This paper investigates the circumstances surrounding vehicle rollover and the injuries resulting from this type of vehicle crash mode. Data was extracted from the NASS CDS database for the years 1997-2000. Crash events with at least one occupant and with at least one injury of AIS 3 or higher were studied, and all injuries with an AIS value of 3 or more were examined.
The frequency of rollover events were examined by vehicle type, model year, occupant position, number of quarter turns, direction of roll, roll initiation source, roll location relative to the roadway, and extent of roof intrusion. Rollover exposed occupants were examined by distribution of MAIS, safety belt usage, extent of ejection, and proximity to the roll direction. Occupant injuries were examined by safety belt usage, body region injured, injuring contact/source, and extent of roof intrusion. Most data has been distributed by vehicle type.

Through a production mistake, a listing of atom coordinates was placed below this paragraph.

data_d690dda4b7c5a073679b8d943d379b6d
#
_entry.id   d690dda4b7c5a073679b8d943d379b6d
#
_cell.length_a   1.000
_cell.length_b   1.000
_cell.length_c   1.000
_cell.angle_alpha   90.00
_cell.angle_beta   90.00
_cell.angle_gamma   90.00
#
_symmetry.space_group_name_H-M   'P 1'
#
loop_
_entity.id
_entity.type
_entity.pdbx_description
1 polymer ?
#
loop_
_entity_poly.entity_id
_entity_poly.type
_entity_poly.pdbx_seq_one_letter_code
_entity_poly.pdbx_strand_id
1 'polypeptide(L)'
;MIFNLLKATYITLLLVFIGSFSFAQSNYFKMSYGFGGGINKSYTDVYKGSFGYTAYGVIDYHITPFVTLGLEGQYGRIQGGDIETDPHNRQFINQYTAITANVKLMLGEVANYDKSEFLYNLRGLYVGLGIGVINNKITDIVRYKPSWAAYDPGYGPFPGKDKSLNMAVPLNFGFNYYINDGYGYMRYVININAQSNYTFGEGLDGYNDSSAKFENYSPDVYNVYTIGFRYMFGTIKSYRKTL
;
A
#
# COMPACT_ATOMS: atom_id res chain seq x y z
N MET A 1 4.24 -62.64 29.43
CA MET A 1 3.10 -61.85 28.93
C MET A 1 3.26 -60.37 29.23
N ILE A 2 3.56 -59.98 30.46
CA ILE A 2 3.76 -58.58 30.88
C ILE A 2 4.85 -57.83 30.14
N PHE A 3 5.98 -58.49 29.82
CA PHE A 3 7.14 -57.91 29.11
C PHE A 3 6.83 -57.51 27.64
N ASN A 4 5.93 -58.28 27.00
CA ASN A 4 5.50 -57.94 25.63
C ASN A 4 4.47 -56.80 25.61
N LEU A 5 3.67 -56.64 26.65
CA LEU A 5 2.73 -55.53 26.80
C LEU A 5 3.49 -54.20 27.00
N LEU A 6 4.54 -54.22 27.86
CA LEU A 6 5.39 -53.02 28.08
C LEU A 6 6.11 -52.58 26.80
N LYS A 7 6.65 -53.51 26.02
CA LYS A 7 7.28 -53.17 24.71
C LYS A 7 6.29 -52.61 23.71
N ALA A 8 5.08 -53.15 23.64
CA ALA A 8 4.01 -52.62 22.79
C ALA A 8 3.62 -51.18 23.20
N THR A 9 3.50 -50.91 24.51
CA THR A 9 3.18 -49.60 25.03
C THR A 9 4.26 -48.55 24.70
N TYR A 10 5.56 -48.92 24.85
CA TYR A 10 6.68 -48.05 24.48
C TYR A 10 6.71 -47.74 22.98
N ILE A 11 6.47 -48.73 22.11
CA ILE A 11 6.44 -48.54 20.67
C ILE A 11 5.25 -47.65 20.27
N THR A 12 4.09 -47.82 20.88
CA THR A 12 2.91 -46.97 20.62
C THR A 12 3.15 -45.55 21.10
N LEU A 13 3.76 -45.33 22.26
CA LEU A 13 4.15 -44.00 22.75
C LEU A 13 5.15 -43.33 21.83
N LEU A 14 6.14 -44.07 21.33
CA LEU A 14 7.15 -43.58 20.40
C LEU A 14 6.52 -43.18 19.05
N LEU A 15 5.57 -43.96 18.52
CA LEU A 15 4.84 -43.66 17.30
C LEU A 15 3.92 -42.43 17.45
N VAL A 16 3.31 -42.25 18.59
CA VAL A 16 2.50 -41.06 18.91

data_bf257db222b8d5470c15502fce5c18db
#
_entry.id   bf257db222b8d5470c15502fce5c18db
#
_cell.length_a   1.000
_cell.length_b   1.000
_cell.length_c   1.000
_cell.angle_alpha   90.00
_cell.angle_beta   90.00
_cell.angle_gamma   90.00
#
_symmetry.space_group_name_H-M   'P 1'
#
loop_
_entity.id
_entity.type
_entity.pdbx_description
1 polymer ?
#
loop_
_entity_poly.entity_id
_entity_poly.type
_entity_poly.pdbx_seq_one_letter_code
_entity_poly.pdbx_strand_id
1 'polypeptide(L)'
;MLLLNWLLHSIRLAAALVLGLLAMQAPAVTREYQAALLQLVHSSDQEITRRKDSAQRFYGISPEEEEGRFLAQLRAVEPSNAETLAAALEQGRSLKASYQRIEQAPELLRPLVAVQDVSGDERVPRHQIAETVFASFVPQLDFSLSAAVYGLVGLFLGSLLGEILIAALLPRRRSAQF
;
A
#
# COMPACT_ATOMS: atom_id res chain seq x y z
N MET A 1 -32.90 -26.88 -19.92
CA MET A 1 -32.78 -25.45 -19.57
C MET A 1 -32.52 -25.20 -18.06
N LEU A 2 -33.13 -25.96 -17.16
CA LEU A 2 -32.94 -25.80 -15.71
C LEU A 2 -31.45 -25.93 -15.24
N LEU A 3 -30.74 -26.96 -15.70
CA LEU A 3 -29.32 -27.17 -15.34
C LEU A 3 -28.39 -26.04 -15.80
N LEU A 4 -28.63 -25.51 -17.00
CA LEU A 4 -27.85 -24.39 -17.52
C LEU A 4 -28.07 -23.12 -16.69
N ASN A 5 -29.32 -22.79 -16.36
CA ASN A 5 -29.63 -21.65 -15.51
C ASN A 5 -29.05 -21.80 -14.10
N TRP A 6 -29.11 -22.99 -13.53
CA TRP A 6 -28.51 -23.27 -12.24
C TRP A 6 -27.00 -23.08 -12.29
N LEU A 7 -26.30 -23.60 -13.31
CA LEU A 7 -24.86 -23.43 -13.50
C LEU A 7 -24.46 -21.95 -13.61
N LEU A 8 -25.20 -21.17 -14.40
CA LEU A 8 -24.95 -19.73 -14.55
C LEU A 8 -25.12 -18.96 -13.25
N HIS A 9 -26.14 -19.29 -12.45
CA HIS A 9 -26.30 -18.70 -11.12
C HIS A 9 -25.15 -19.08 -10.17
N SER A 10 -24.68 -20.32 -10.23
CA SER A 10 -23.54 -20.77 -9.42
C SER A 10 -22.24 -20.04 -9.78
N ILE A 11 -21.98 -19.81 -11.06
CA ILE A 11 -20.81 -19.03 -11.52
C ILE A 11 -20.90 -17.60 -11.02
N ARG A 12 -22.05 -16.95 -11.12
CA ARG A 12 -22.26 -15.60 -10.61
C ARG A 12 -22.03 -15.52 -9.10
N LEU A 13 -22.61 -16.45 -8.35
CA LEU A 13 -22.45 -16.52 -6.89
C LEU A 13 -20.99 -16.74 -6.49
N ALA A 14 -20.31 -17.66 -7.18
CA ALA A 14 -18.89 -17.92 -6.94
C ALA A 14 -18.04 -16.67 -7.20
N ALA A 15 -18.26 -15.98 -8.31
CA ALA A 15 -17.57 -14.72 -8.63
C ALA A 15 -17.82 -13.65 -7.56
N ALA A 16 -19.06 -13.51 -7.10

Results indicate head injuries (including face and brain) account for 45% of all AIS 3+ injuries. Head injuries associated with roof contact were the most frequent injury-source combination for all vehicle types. For all AIS 3+ injuries, 57% occur at roof deformations greater than the allowable limit of the FMVSS 216 standard. For head injuries associated with the roof, 81% occur when this deformation limit is exceeded. The highest opportunity area for mitigating injuries to belted and unbelted occupants was to the head and neck. The highest opportunity area for mitigating injuries by contact/source for belted occupants is associated with the roof and interior surfaces. For unbelted occupants, exterior contacts are the predominate injury source.